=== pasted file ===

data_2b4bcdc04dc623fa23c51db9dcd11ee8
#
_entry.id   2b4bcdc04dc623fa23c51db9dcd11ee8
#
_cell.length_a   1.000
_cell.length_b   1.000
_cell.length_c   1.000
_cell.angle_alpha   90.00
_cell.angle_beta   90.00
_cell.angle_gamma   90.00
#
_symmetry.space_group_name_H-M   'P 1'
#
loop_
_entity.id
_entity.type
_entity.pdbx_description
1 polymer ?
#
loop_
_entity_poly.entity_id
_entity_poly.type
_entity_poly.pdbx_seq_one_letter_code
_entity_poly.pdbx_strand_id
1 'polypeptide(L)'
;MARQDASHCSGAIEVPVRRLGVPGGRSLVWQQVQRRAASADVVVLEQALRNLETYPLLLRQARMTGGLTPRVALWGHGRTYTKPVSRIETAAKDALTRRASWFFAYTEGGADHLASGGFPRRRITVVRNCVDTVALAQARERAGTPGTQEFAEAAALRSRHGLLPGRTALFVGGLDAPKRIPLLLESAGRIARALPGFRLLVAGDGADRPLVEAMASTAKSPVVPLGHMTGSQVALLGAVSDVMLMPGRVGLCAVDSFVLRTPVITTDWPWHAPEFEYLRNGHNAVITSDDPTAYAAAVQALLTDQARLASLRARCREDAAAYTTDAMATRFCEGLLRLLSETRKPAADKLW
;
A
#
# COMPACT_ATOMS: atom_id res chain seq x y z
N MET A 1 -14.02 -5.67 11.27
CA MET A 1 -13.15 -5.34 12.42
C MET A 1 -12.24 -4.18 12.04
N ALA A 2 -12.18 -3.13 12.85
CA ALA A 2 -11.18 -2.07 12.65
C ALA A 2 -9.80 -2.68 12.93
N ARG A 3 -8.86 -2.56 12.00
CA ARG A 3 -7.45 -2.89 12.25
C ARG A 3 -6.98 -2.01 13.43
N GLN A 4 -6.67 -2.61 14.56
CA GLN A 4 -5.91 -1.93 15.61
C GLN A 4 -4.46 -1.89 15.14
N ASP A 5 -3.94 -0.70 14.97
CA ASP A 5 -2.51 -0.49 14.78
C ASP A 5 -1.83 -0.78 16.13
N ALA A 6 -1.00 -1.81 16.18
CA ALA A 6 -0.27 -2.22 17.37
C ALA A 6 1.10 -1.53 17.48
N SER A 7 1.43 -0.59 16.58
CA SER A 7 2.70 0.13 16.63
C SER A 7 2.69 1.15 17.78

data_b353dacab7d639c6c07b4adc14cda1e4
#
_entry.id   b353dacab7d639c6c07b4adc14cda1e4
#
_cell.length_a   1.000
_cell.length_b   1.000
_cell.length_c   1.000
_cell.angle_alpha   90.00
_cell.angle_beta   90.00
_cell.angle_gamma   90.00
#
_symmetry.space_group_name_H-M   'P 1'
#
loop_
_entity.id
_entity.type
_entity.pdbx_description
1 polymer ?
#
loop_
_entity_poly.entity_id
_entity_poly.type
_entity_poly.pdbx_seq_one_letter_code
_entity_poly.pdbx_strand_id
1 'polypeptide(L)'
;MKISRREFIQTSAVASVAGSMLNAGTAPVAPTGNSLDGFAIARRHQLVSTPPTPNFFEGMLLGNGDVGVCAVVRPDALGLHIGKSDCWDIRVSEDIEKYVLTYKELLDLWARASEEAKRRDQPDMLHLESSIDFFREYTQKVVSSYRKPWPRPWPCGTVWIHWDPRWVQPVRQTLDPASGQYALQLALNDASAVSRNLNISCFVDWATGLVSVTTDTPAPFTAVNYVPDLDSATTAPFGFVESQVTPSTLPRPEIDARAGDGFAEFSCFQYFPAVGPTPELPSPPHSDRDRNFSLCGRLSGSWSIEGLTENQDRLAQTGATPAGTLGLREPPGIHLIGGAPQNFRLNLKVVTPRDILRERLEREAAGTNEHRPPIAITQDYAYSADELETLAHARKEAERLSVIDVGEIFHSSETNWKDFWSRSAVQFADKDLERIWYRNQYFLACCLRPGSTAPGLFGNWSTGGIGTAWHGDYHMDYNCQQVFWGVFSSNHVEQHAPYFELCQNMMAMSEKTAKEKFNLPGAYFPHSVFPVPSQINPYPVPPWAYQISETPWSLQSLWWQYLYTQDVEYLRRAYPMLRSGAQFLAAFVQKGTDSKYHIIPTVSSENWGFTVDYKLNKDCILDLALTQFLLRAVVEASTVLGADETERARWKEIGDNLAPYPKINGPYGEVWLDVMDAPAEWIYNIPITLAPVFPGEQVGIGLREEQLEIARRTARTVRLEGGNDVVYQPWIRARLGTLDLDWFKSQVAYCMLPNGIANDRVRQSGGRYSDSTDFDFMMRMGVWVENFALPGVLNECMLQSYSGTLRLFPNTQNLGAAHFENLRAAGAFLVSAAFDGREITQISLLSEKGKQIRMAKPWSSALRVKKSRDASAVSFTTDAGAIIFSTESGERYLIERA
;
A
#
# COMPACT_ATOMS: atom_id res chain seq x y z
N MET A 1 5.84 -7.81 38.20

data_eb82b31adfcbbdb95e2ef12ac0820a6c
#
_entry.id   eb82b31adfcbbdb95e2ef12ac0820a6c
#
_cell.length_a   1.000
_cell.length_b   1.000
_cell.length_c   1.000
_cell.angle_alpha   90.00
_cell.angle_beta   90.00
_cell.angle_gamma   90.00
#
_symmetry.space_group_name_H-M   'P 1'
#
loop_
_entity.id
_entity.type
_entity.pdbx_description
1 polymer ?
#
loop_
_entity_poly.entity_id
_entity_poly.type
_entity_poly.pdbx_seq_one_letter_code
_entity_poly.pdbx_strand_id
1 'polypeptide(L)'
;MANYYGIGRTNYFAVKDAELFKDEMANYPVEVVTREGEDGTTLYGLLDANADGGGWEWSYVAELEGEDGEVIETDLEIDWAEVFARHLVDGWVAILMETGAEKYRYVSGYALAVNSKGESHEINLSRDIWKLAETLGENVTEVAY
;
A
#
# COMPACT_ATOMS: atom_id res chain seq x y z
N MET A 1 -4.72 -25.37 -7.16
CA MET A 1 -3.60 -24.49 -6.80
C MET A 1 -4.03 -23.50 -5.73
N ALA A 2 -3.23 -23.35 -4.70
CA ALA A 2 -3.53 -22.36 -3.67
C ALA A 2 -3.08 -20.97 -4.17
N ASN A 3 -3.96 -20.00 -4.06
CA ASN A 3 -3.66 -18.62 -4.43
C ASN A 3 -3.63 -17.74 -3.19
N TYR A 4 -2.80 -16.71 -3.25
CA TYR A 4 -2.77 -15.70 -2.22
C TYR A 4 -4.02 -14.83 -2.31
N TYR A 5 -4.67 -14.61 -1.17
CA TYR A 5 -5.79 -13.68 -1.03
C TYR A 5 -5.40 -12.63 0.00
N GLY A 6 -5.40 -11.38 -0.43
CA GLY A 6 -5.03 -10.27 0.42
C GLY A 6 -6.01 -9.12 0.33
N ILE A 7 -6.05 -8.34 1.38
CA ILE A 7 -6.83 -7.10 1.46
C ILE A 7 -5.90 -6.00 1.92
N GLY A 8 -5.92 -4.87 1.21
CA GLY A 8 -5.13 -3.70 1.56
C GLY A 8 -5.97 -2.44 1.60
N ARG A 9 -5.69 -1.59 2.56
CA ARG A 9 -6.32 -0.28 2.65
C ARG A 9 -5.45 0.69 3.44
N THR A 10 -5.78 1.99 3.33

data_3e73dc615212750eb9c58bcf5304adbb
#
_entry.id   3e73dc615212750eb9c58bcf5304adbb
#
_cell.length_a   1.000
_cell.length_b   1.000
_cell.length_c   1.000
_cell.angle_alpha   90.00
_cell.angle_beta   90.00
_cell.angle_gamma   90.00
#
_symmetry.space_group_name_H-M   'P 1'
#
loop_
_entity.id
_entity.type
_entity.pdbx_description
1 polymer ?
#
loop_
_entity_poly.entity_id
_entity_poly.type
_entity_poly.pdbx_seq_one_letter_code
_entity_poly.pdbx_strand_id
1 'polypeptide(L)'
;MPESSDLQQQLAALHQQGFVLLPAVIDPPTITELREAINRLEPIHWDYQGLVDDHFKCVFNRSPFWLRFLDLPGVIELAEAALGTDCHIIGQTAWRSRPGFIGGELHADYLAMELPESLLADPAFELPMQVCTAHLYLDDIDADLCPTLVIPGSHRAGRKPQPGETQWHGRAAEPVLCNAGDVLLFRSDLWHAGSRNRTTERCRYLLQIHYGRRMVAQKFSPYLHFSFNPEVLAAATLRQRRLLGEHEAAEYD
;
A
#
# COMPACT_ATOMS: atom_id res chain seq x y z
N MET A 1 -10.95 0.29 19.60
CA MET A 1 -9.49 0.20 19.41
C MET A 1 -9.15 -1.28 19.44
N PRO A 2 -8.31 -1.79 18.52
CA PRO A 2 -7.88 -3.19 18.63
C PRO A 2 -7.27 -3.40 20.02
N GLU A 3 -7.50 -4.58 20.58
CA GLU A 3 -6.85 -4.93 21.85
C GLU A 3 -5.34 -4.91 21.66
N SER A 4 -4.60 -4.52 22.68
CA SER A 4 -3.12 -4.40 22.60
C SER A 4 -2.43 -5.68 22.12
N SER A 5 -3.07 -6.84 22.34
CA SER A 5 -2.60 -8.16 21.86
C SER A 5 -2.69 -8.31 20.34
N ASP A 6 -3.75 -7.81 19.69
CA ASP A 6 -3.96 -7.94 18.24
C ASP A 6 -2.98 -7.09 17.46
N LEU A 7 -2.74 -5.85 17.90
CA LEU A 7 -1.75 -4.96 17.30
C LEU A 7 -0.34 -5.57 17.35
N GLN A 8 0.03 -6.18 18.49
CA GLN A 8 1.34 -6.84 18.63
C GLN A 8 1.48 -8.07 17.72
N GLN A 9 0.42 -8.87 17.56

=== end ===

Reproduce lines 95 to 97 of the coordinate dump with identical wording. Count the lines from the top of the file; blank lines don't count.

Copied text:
#
loop_
_entity.id